Mr. Lutnick contends that the commercial-real-estate and bond-trading businesses are a good fit because many of the clients overlap. The financial industry is one of the key users of office space in New York, he noted.

Also, at the end of the day, he said, the job descriptions are fundamentally similar. “In commercial real-estate brokerage, it is a customer service, high-value-relationship-driven business that is very much akin to the brokerage businesses of BGC,” Mr. Lutnick said.

Cantor Fitzgerald and Mr. Lutnick are best known from the Sept. 11, 2001, tragedy, when the firm lost 658 employees, more than any other World Trade Center tenant. Since then, Mr. Lutnick has slowly rebuilt the firm while continuing to honor the people who died and to support their families.

During the downturn, Mr. Lutnick’s businesses have stayed relatively healthy. Like other niche firms, it has benefitted by the demise of bigger competitors like Bear Stearns and Lehman Brothers. Besides commercial real estate, he has also expanded into other businesses, like Cantor Gaming, which manufactures and operates gambling systems at places like the Cosmopolitan of Las Vegas.

BGC’s deal with Newmark comes at a time when the real-estate brokerage business is rebounding from the downturn, which saw an enormous decline in transactions. But even as it is recovering, the industry is going through considerable upheaval. Some of the larger firms, likeGrubb & Ellis Co., have been struggling, and smaller firms are finding they need to grow to keep up with the demands of corporate tenants with offices throughout the world.

BGC is still working out the particulars of how the derivatives would work, but Mr. Lutnick predicted that they will be traded as well as used by tenants and landlords to hedge against rent increases and decreases.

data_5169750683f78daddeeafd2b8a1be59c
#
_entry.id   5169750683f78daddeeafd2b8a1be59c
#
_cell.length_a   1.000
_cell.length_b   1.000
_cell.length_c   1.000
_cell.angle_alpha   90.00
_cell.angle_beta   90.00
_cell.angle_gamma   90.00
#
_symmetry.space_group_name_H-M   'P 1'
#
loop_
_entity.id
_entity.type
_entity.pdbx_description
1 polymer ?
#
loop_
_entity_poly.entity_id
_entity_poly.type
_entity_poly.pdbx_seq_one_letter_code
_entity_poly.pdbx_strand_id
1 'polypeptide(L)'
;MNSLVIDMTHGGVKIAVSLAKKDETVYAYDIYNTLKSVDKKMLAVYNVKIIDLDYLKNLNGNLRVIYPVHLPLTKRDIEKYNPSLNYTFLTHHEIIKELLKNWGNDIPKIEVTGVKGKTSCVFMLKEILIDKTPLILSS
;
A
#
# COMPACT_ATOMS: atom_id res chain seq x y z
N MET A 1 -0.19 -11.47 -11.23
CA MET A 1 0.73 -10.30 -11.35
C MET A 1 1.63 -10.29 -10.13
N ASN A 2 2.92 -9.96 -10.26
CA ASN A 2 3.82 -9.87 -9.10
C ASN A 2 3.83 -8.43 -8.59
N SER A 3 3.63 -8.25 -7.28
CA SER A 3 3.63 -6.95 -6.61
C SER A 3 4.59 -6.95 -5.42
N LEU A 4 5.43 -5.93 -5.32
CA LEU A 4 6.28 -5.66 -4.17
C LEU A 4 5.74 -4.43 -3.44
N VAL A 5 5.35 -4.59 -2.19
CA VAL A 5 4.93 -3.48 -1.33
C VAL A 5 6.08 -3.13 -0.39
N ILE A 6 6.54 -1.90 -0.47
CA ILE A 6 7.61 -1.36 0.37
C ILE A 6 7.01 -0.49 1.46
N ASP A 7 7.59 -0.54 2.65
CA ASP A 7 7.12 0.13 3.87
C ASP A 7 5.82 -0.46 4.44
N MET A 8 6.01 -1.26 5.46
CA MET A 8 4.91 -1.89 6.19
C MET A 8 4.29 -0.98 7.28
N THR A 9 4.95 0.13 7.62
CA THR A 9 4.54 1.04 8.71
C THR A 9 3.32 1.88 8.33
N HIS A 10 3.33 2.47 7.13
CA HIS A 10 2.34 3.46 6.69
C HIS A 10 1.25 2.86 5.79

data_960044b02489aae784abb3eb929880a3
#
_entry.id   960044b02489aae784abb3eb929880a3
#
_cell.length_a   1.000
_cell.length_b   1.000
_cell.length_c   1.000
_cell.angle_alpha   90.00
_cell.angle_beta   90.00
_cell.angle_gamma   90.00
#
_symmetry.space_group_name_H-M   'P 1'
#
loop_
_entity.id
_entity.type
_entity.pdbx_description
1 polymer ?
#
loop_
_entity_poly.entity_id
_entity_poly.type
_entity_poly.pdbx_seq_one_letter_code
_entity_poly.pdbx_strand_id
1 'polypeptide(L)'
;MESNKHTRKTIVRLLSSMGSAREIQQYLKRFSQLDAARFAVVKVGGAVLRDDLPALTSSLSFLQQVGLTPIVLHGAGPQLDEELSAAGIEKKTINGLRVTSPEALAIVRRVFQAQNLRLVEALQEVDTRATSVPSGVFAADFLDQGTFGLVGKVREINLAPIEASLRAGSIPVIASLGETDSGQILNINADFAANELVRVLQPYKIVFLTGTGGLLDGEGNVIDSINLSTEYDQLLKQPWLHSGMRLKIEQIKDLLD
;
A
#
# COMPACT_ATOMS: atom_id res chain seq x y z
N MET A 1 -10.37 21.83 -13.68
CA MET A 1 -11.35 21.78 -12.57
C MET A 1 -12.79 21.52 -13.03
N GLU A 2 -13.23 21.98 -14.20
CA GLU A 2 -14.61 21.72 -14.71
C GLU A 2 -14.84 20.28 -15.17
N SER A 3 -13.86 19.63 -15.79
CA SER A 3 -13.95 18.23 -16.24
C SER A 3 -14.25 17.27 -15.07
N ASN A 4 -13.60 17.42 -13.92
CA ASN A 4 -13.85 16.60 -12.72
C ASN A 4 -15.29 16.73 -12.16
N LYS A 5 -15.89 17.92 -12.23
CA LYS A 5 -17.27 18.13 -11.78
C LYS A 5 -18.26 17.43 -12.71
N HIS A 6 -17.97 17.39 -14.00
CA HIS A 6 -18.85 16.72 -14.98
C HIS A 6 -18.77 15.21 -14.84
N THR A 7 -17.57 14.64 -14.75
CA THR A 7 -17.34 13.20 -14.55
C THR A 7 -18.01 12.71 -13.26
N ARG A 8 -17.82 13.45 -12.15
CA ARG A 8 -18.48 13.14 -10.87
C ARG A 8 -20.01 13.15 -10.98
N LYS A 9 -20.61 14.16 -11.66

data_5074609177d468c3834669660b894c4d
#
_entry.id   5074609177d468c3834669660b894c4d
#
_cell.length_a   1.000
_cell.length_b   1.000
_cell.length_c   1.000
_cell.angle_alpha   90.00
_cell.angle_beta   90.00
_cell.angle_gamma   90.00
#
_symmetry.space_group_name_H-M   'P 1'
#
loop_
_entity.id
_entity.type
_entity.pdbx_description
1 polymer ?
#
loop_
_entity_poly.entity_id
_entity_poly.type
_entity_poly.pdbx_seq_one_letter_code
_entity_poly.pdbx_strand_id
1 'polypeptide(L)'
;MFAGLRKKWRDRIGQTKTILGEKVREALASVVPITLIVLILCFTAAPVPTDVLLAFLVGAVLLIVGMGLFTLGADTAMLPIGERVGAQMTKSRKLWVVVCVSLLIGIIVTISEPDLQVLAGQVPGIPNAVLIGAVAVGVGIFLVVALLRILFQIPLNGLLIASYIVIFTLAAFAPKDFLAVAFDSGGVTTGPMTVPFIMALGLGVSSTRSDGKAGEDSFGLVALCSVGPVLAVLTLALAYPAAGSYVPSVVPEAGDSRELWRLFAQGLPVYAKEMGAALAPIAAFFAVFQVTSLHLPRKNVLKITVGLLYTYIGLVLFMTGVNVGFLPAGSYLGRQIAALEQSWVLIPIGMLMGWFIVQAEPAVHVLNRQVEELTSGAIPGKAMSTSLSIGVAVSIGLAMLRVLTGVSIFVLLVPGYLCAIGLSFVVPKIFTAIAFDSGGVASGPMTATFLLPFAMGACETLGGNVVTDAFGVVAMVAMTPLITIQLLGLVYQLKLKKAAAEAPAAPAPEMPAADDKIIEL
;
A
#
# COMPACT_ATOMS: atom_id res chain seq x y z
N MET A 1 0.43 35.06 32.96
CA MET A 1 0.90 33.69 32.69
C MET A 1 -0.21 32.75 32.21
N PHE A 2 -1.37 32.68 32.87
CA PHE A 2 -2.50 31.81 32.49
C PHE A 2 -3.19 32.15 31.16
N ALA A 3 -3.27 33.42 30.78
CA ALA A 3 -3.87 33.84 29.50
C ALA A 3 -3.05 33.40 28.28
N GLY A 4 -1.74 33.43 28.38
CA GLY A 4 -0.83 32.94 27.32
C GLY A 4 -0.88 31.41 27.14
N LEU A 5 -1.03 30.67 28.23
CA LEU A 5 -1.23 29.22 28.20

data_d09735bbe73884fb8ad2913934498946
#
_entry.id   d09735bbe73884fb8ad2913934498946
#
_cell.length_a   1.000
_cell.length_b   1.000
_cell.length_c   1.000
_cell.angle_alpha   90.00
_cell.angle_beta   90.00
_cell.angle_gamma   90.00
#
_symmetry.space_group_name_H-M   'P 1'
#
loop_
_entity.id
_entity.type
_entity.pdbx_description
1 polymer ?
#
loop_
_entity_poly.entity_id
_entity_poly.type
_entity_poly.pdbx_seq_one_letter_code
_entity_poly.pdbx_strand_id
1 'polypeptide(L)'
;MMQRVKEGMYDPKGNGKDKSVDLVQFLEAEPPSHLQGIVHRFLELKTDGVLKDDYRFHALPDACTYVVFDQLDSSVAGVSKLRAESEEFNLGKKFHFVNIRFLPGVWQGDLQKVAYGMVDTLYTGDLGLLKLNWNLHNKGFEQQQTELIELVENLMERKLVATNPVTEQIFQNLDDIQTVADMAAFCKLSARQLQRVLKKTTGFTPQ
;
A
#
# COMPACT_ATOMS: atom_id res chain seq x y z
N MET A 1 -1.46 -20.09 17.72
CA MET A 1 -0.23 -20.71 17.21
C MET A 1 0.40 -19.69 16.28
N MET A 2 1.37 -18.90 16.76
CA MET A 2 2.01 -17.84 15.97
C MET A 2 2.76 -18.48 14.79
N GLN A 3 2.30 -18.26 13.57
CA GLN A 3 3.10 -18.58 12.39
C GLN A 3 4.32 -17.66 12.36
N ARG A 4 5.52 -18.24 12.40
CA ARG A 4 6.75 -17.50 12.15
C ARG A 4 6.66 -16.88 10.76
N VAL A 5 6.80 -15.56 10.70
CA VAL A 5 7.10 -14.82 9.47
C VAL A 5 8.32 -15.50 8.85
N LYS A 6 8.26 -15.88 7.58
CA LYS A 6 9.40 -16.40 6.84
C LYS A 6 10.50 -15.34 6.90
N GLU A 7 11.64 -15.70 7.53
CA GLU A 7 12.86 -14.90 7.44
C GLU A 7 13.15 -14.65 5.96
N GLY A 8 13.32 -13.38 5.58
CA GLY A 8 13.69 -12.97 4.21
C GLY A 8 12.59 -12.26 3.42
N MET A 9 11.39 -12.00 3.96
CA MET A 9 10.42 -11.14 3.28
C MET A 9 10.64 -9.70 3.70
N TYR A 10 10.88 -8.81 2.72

“The broker’s job would be to match those individuals as counterparties in a transaction,” Mr. Lutnick said.

Not everyone is convinced that such derivatives would work. They note, for example, that pricing in the office rental market is more amorphous than, say, the market for Treasury bills, so it would be harder to tie a derivatives contract to it. “I think it will certainly be a tough sell,” says Gary Rosenberg, a prominent New York real-estate attorney.

But Mr. Lutnick pointed out that his companies have been pioneers in information technology and that expertise could enable Newmark to pinpoint such metrics as market rents for the purposes of settling derivatives contracts.

Newmark’s information division “would have enormous technological backing and financial backing,” Mr. Lutnick said. “It will be a complete eye opener to our clients.”Not everyone is convinced that such derivatives would work. They note, for example, that pricing in the rental market is more amorphous than, say, the market for Treasury bills, so it would be harder to tie a derivative contract to it. “I think it will certainly be a tough sell,” says Gary Rosenberg, a prominent New York real-estate attorney.(credit, d, rubinstein, wsj)